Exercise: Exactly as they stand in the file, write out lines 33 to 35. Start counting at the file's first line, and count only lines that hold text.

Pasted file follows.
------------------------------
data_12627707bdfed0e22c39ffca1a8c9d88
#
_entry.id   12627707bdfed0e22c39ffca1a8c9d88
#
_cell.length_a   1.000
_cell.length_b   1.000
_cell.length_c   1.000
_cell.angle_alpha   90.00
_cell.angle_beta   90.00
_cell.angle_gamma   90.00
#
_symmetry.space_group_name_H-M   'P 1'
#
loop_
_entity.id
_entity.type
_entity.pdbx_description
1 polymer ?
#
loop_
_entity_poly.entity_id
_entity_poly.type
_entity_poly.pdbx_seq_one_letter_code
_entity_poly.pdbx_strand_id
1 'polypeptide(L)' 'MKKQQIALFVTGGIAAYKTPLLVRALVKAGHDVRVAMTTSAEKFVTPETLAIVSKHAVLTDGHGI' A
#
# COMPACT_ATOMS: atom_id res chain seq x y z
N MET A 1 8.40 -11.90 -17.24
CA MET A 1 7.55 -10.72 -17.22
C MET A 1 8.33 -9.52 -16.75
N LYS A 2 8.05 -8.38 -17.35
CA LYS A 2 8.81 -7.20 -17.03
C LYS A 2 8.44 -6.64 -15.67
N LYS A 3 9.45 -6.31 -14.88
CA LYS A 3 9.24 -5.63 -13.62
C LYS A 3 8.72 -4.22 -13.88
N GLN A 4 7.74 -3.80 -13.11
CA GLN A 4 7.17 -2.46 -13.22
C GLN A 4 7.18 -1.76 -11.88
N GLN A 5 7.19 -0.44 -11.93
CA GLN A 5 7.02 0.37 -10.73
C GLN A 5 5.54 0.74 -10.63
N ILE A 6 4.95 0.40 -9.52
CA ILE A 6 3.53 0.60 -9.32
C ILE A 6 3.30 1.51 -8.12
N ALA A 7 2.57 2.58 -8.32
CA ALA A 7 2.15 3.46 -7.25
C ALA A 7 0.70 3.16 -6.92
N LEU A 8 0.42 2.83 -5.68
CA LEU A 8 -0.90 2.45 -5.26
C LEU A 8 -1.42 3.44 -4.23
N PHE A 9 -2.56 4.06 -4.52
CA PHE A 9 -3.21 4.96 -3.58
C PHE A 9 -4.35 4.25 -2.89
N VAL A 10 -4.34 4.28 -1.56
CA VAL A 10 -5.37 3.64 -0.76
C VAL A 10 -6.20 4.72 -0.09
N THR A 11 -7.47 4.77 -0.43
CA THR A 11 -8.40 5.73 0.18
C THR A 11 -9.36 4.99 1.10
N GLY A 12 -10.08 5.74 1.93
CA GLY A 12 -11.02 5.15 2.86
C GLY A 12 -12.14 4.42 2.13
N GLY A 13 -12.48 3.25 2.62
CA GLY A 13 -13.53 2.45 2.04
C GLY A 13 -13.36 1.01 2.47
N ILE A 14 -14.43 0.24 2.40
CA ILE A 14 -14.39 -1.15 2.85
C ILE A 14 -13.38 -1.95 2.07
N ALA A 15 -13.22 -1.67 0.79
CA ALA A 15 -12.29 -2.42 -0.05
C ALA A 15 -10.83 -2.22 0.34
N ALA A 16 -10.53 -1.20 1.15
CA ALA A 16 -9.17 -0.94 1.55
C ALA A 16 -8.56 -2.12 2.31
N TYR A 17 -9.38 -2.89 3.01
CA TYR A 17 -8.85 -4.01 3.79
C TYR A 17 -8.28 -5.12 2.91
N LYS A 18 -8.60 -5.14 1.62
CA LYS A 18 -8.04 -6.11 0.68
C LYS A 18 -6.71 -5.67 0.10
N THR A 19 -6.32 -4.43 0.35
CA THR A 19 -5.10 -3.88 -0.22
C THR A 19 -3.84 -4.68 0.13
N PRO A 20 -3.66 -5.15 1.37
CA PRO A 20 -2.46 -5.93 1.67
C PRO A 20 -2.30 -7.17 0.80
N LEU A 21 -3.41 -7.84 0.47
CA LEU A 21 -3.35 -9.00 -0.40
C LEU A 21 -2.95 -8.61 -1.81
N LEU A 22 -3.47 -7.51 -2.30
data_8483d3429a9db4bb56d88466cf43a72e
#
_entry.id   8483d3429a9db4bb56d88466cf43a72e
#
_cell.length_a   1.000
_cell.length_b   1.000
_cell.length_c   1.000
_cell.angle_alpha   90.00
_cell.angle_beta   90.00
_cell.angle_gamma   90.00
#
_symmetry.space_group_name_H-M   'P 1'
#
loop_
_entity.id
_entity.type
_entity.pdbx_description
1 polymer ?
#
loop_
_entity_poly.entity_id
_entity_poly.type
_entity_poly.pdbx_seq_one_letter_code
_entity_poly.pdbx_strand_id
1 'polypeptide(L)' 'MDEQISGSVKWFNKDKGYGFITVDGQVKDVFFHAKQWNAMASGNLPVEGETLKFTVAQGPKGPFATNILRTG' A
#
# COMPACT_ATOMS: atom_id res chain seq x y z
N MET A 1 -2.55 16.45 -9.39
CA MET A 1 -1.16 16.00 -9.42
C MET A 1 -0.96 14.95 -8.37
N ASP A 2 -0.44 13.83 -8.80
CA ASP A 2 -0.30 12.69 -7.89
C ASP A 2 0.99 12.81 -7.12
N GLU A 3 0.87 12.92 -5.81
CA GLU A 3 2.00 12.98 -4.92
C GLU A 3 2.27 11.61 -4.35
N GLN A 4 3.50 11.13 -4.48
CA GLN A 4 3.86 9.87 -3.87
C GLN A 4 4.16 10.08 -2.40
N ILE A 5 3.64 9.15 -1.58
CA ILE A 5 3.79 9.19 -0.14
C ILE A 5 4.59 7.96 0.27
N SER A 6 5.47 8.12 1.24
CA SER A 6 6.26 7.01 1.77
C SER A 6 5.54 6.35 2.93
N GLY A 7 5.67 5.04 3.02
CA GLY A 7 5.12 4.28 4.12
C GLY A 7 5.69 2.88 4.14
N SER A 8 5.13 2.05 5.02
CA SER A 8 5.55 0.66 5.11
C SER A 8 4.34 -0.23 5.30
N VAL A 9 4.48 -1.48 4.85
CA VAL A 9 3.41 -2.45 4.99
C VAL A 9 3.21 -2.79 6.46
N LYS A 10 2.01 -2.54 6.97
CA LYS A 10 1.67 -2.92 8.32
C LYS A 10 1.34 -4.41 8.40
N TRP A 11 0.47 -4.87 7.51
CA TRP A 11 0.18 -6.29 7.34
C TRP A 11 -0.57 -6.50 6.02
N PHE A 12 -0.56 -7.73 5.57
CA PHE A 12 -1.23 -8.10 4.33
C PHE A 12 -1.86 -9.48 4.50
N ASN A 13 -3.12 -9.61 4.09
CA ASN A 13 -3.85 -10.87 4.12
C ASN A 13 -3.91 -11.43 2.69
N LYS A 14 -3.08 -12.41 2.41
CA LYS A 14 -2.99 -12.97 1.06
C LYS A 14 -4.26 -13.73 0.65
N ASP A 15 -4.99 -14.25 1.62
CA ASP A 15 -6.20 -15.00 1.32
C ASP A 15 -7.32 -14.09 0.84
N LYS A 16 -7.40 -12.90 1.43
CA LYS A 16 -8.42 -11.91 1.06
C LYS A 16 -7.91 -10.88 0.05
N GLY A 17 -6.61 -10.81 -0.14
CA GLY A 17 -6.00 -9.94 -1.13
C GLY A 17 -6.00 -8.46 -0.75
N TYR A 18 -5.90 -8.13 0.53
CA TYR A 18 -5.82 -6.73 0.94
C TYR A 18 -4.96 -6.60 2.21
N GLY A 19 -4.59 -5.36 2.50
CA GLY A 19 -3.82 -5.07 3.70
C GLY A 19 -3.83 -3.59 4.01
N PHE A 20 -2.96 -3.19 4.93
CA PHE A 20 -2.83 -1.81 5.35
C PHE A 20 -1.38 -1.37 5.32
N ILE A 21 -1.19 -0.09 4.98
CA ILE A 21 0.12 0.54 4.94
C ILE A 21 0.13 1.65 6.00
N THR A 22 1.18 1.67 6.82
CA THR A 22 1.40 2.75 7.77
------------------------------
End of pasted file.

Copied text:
C LYS A 2 8.44 -6.64 -15.67
N LYS A 3 9.45 -6.31 -14.88
CA LYS A 3 9.24 -5.63 -13.62